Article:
|SHADOWS ON THE WALL | REVIEWS | NEWS | FESTIVAL | AWARDS | Q&A | ABOUT | TALKBACK|
|SHADOWS ARTHOUSE FILMS ’04|
On this page: I'M NOT SCARED | INTIMATE STRANGERS
THE MANSON FAMILY | MEMORIES OF MURDER | PING PONG
< < M O R E | M O R E > >
|I’M NOT SCARED [Io Non Ho Paura]|
This film has such a vivid visual style that we are immediately transported to the parched Italian summer, with its golden fields, brilliant blue skies and brightly coloured clothing. Director Salvatores skilfully captures the muscular physicality of the time and place--these little boys are feisty and energetic. And the film gets under the skin too, as they discover who they can trust and who has their best interests at heart. This is extremely clever filmmaking--writing, directing, production design that's perhaps a bit too slick, in a Miramax/Chocolat sort of way. But it mixes elements of mystery thrillers, adventure fantasies and ghost stories to take us deep into this 10-year-old's mind.
Performances are all spot-on, from the excellent (and novice) child cast to solid supporting adults like Sanchez-Gijon (A Walk in the Clouds) and Abbrescia as Michele's parents, Careccia as his friend's eerily offbeat older brother, and especially Abatantuono (who was also in Salvatores' Mediterraneo) as a stranger who's both mischievous and terrifying. All of this combines to create one of the sweetest scary movies in recent memory! Watching Michele learn both positive and negative realities about the world around him is fascinating; and it's deeply moving to see him discover truths about himself. There's almost a fairy tale quality to the overall film--comforting and frightening at the same time, leading up to a fateful act of either bravery or foolishness. Or maybe both. [15 suspense, violence, language] 3.Jun.04
|INTIMATE STRANGERS [Confidences Trop Intimes]|
This is one of those films that delights in playing with the audience, dropping little clues here, red herrings there, while unpeeling each person slowly before our eyes. Like the characters themselves, we are constantly surprised by every fact we discover about them. Misunderstandings and cloudy motives obscure the truth--if it's there at all--and we soon realise that no one is remotely as innocent as they seem. All of this is brilliantly played by the cast, especially the wide-eyed Luchini and the offhandedly sexy Bonnaire, who generate chemistry even when we believe nothing will happen between them. Or perhaps it will.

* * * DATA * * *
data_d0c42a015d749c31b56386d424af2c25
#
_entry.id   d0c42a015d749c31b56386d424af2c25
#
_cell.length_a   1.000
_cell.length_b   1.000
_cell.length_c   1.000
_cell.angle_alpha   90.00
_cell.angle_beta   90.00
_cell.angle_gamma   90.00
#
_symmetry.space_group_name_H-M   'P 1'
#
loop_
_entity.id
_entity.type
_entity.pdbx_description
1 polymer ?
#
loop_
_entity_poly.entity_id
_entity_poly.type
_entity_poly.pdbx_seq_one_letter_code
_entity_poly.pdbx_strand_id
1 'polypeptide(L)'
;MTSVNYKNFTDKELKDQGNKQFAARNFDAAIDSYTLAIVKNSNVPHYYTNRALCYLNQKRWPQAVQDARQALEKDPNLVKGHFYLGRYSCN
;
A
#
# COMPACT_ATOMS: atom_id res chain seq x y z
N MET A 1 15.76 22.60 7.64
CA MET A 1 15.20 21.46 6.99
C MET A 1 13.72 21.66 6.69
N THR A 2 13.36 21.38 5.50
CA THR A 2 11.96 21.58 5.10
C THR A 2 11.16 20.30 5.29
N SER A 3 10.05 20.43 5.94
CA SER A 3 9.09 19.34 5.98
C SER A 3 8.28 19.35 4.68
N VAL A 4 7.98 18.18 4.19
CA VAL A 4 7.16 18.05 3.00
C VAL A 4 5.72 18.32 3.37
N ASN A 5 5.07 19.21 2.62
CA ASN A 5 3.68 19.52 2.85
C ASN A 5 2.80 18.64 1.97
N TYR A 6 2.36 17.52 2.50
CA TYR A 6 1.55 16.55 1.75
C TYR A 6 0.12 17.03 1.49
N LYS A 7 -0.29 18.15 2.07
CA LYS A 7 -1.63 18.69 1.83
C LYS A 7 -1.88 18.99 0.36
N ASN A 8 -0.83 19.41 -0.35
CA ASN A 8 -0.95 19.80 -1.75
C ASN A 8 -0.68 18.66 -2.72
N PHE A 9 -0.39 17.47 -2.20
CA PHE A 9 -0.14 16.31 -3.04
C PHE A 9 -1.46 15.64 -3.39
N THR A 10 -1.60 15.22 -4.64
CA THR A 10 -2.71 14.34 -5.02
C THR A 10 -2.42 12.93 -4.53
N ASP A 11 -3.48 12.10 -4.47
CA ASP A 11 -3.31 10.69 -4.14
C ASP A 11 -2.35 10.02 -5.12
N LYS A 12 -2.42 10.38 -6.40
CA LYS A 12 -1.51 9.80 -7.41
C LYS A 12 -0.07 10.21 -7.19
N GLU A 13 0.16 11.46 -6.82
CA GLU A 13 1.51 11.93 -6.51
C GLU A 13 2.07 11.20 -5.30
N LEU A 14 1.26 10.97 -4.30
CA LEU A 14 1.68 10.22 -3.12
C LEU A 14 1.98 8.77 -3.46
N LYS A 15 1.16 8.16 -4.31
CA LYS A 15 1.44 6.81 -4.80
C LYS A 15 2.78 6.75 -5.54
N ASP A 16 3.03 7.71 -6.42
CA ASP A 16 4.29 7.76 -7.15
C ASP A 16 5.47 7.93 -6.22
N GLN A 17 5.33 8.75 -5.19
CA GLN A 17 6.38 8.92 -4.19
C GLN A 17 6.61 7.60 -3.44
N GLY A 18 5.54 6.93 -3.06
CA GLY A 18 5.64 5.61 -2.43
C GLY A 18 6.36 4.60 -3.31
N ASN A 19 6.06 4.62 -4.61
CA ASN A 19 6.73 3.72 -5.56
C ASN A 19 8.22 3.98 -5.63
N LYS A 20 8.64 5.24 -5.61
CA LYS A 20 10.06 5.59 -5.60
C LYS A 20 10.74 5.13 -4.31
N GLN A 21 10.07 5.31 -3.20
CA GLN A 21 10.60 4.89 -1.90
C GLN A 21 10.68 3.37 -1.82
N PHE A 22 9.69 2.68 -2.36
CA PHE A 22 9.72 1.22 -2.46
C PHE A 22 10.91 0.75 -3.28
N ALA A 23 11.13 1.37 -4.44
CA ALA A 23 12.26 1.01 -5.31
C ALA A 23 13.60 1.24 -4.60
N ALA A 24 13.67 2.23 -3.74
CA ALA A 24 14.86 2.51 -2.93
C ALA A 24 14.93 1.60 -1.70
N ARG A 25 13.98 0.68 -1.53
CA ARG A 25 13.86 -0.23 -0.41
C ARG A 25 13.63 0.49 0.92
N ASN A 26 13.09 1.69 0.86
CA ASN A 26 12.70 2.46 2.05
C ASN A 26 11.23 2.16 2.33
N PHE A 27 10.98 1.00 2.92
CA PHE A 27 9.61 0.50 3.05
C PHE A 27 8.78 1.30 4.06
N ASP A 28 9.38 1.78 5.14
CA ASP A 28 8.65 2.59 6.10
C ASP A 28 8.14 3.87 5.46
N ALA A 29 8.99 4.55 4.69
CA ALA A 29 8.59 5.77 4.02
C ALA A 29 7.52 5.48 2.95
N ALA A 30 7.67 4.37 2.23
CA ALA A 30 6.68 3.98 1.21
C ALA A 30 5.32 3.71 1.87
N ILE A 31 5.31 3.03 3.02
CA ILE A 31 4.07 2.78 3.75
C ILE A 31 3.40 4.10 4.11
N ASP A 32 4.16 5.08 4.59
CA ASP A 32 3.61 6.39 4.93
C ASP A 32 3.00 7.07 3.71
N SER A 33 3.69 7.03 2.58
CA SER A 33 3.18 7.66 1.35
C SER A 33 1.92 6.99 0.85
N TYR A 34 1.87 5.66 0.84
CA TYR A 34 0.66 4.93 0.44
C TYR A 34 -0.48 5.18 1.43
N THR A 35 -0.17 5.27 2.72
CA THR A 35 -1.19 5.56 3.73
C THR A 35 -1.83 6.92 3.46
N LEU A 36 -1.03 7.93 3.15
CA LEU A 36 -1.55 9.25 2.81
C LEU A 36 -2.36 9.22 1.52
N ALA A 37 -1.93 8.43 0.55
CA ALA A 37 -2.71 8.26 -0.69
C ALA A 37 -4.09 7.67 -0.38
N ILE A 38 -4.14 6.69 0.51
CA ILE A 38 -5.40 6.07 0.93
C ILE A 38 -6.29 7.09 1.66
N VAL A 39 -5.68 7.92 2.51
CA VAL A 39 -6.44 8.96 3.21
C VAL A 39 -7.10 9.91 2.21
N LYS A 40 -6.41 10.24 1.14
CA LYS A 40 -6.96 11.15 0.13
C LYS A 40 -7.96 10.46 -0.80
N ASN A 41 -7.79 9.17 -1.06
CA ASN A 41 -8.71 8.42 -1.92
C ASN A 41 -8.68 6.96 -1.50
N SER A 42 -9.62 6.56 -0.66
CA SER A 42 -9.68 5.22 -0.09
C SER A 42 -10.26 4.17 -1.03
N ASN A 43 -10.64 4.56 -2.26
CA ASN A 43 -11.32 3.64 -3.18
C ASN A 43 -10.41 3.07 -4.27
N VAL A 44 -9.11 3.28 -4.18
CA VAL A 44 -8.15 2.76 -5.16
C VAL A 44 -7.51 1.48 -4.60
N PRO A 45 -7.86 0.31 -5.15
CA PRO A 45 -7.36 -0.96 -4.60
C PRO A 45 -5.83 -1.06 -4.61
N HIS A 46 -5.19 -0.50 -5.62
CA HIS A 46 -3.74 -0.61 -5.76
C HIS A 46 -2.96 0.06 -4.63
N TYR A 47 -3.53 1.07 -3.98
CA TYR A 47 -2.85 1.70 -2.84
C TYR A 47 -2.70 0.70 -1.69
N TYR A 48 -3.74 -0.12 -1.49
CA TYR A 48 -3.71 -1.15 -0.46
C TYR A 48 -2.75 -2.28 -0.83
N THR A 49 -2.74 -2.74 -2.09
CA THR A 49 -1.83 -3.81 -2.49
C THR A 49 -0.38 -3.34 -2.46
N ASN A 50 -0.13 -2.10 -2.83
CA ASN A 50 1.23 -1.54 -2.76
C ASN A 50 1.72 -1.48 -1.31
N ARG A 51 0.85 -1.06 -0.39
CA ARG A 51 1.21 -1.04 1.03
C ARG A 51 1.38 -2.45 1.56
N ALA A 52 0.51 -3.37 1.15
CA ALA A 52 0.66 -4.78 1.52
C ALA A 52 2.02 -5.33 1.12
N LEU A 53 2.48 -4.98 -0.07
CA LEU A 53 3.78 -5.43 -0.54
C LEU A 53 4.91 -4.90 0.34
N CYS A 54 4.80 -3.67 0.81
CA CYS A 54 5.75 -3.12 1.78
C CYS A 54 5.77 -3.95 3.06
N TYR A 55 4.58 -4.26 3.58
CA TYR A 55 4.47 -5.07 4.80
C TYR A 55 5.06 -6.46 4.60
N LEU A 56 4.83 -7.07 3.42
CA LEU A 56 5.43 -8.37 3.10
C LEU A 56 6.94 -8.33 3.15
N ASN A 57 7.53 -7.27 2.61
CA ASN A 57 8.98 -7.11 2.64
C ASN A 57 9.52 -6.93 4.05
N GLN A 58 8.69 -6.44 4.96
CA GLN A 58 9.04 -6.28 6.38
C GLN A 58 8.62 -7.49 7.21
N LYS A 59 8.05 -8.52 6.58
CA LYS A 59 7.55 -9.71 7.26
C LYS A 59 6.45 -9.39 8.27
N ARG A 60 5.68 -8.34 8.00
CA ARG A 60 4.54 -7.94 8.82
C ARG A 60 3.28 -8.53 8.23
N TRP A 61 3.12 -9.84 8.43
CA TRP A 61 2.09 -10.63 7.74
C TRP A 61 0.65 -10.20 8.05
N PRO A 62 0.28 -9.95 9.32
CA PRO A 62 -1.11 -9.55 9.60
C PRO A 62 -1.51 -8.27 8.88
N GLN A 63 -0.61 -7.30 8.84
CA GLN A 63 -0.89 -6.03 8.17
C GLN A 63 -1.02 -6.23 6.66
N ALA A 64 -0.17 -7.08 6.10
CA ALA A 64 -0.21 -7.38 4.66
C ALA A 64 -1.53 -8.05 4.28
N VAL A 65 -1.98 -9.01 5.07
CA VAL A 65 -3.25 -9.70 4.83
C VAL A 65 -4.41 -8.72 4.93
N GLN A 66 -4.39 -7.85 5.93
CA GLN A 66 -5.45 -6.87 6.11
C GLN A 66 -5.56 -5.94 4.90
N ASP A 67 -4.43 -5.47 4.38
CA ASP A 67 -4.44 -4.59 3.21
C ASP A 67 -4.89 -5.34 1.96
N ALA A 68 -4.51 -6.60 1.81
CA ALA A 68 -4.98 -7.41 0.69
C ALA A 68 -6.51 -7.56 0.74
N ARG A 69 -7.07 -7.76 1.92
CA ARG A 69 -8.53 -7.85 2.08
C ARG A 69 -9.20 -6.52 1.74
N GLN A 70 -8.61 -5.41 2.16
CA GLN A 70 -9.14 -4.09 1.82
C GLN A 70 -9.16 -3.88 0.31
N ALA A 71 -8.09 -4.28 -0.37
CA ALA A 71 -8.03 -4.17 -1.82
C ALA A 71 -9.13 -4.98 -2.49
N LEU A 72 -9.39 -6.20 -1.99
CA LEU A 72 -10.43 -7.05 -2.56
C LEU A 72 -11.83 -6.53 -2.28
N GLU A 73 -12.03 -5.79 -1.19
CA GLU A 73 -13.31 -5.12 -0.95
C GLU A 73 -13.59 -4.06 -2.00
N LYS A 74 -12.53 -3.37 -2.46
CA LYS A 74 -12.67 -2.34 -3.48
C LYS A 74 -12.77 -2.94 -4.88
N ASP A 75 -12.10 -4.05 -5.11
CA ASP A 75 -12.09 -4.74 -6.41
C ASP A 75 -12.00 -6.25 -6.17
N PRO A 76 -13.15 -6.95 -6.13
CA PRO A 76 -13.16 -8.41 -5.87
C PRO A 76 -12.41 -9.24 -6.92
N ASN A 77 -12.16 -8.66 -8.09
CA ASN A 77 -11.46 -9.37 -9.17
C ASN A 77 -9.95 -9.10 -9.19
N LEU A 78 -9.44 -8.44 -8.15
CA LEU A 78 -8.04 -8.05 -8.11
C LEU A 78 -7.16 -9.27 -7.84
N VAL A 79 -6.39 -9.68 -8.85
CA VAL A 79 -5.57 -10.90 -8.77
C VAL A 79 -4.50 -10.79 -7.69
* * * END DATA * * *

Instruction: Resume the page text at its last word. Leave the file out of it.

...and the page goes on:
Leconte directs it expertly, establishing the lurid tone at the beginning and carrying a darkly shadowed colour code through the film right to the gleaming finale. Each set is full of clues about the characters that live and/or work there, and Leconte delights in giving us detailed glimpses into their lives, slowly widening the story until we have the whole picture at the very end. The result is a film that gets increasingly both sexy and scary, simply because we're never sure what will happen next, all while we develop a firm bond with characters who, like us, are simply trying to make sense of their lives, stay alive, and find someone to both trust and love. Superb! [15 themes, language, innuendo] 8.Jun.04
R E A D E R R E V I E W S
IndigoJen, Los Angeles: "I saw it on the strength of your review, and loved it; thanks! I enjoyed the 'Is he, or isn't she?' ambiguity, and the ending that hinted of what might happen, without a big happily-ever-after Hollywood finish." (10.Sep.04)
|THE MANSON FAMILY|
The story is told as a journalist (Day) pieces together a stack of footage into a 1996 TV documentary about Charles Manson (Games). He's got both old and new interviews with Manson's "family" members, as well as extensive home movies of the cult's sex-and-drugs lifestyle in the 1960s. What emerges is a story of drug-addled power and passion, in which a bunch of free-loving young people become increasingly paranoid until they lose the ability to see outsiders as human beings, so brutally killing them is the natural next step.